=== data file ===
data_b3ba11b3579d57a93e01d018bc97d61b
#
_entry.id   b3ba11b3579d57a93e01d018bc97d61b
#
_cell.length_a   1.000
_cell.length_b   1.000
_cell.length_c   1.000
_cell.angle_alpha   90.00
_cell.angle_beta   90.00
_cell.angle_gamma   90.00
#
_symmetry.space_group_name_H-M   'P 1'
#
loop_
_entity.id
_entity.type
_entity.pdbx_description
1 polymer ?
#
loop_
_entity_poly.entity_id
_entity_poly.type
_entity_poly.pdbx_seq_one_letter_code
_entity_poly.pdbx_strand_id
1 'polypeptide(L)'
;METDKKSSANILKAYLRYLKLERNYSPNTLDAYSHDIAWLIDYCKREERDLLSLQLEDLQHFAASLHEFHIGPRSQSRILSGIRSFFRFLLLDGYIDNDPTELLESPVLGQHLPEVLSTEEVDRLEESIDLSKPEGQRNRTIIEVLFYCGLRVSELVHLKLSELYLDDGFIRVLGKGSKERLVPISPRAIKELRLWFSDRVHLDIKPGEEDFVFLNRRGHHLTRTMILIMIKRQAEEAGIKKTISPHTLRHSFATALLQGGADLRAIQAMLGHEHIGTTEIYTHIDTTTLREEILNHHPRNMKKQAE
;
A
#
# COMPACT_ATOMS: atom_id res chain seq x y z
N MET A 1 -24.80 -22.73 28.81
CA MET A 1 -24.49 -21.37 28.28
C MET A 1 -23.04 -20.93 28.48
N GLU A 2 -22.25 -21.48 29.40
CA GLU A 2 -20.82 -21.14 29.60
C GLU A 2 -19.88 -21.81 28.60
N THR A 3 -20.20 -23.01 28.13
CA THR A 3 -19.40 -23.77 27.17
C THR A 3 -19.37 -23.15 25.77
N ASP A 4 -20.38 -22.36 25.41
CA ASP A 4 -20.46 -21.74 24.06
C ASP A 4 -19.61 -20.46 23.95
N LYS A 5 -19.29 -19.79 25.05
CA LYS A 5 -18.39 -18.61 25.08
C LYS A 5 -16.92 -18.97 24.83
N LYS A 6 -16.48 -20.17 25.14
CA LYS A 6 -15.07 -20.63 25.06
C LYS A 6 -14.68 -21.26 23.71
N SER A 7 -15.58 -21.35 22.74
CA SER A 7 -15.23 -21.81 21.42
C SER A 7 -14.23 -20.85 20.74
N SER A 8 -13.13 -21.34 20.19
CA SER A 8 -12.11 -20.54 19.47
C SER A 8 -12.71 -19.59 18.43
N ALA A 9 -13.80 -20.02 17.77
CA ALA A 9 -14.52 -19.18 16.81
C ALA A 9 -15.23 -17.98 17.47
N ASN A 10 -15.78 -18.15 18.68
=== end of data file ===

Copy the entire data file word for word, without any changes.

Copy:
data_b3ba11b3579d57a93e01d018bc97d61b
#
_entry.id   b3ba11b3579d57a93e01d018bc97d61b
#
_cell.length_a   1.000
_cell.length_b   1.000
_cell.length_c   1.000
_cell.angle_alpha   90.00
_cell.angle_beta   90.00
_cell.angle_gamma   90.00
#
_symmetry.space_group_name_H-M   'P 1'
#
loop_
_entity.id
_entity.type
_entity.pdbx_description
1 polymer ?
#
loop_
_entity_poly.entity_id
_entity_poly.type
_entity_poly.pdbx_seq_one_letter_code
_entity_poly.pdbx_strand_id
1 'polypeptide(L)'
;METDKKSSANILKAYLRYLKLERNYSPNTLDAYSHDIAWLIDYCKREERDLLSLQLEDLQHFAASLHEFHIGPRSQSRILSGIRSFFRFLLLDGYIDNDPTELLESPVLGQHLPEVLSTEEVDRLEESIDLSKPEGQRNRTIIEVLFYCGLRVSELVHLKLSELYLDDGFIRVLGKGSKERLVPISPRAIKELRLWFSDRVHLDIKPGEEDFVFLNRRGHHLTRTMILIMIKRQAEEAGIKKTISPHTLRHSFATALLQGGADLRAIQAMLGHEHIGTTEIYTHIDTTTLREEILNHHPRNMKKQAE
;
A
#
# COMPACT_ATOMS: atom_id res chain seq x y z
N MET A 1 -24.80 -22.73 28.81
CA MET A 1 -24.49 -21.37 28.28
C MET A 1 -23.04 -20.93 28.48
N GLU A 2 -22.25 -21.48 29.40
CA GLU A 2 -20.82 -21.14 29.60
C GLU A 2 -19.88 -21.81 28.60
N THR A 3 -20.20 -23.01 28.13
CA THR A 3 -19.40 -23.77 27.17
C THR A 3 -19.37 -23.15 25.77
N ASP A 4 -20.38 -22.36 25.41
CA ASP A 4 -20.46 -21.74 24.06
C ASP A 4 -19.61 -20.46 23.95
N LYS A 5 -19.29 -19.79 25.05
CA LYS A 5 -18.39 -18.61 25.08
C LYS A 5 -16.92 -18.97 24.83
N LYS A 6 -16.48 -20.17 25.14
CA LYS A 6 -15.07 -20.63 25.06
C LYS A 6 -14.68 -21.26 23.71
N SER A 7 -15.58 -21.35 22.74
CA SER A 7 -15.23 -21.81 21.42
C SER A 7 -14.23 -20.85 20.74
N SER A 8 -13.13 -21.34 20.19
CA SER A 8 -12.11 -20.54 19.47
C SER A 8 -12.71 -19.59 18.43
N ALA A 9 -13.80 -20.02 17.77
CA ALA A 9 -14.52 -19.18 16.81
C ALA A 9 -15.23 -17.98 17.47
N ASN A 10 -15.78 -18.15 18.68